Interest rate shocker!
Generally speaking, talk of interest rates is more snooze-inducing than warm milk and vacation slide shows, but last week, interest rates provided some drama.
As economic news goes, the Bank of Canada’s decision to lower interest rates again for the second time this year is a monster. Cue economic shockwaves.
You may have had a passing interest in interest rates (pardon the pun); you may have heard the repeated calls from talking heads in the news about economic doom and gloom and warning households against taking on too much debt. You may think that these warnings are getting Chicken-little esque, but you should still pay attention. And you most certainly shouldn’t use this recent rate cut as an excuse to load up on more house, more consumer goods or more anything, simply because money is cheaper today than it was a couple of weeks ago.
While we usually treat a time-limited offer as an excuse to spend, spend, spend, the financially shrewd will use this window as an opportunity to stomp down that debt that they already have. Your money will literally go further to service the debt that you hold.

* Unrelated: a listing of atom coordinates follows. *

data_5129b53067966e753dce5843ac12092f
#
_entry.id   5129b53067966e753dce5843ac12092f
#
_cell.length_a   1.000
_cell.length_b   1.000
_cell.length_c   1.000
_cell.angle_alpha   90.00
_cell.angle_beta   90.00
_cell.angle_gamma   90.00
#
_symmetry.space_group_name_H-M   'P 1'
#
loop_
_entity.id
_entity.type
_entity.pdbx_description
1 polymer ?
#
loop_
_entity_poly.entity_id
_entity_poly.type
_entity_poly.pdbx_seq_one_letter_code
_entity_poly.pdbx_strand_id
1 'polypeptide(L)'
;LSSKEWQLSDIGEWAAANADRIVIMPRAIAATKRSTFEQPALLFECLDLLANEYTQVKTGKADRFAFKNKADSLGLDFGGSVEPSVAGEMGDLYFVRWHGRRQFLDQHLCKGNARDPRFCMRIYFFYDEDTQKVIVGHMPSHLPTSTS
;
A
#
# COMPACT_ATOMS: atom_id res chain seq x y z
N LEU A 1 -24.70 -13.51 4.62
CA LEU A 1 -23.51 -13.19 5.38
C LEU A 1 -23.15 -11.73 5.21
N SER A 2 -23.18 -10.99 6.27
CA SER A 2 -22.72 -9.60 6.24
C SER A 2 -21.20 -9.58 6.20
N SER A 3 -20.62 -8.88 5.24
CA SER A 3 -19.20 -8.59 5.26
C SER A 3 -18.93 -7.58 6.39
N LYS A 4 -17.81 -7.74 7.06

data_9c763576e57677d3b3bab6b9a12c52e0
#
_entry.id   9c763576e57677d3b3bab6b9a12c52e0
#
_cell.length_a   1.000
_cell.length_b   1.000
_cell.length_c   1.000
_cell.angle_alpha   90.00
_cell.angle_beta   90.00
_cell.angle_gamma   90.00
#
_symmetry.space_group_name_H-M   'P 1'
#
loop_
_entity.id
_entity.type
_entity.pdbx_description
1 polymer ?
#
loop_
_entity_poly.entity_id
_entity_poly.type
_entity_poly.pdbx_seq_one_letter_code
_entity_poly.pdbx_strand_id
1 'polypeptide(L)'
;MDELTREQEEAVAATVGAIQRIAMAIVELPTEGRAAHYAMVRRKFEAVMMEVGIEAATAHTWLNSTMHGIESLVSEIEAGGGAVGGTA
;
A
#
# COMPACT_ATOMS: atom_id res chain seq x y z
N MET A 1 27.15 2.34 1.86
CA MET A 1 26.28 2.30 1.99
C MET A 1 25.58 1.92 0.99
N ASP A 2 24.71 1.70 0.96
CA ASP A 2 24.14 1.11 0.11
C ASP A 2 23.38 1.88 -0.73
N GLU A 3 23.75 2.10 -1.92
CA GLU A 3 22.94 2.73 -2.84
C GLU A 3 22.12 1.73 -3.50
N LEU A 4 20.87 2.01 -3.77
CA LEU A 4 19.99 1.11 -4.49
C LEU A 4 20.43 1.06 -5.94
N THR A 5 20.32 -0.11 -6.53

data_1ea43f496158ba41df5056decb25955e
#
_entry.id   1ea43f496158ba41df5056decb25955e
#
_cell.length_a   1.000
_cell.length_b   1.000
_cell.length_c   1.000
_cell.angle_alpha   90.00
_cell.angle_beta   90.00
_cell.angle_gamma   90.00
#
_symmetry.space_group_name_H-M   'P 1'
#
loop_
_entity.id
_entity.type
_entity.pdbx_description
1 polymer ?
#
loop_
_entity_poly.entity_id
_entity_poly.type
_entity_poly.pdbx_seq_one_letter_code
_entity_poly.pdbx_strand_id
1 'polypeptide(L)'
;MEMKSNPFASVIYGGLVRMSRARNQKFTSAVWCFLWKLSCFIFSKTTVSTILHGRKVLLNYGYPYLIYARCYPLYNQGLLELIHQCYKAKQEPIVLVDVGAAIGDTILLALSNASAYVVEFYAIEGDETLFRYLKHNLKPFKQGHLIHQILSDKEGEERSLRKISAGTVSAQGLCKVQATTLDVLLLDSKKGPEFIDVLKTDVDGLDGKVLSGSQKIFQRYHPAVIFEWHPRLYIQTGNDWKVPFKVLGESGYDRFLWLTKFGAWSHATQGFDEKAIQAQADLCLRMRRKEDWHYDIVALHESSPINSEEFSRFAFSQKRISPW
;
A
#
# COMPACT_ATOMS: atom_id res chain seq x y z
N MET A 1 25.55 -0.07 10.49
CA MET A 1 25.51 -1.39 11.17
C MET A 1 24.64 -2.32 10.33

Reason being that rates are variable, and then will go up (I promise, even though they’ve been steadily declining). Unless you can count on a hefty raise to keep pace year after year, you are best advised to rein in debt while you can.
The why behind the cut
This recent rate cut (and the one earlier in the year) is no dart-board act in which the head of our Central Bank decides to spin the wheel and set a rate (come on big money). No- this rate cut is one part reactive and one part proactive.
You’ve maybe noticed a little less pinch at the pumps in the last several months? While that provides a little short term gain for the average car owner, there are longer-term issues for the economy. For a variety of reasons (including the overall impact of the slide in oil prices), the Canadian economy is not growing as it should. In fact, there are key metrics in which Canada is staunchly walking backwards. In fact there are those that are throwing out the “R” word.
What does this mean to you?
The rate cut is meant to stimulate spending. But it also takes into account the possibility of debt loads swelling in an already overloaded debt marketplace. The Bank of Canada has taken a calculated risk.
Given that the economy could be in for a bit of a rocky ride, means that you should be slightly more protective when it comes to your spending and debt accumulation. It’s your best bet to staying on top of things when rates do rise again.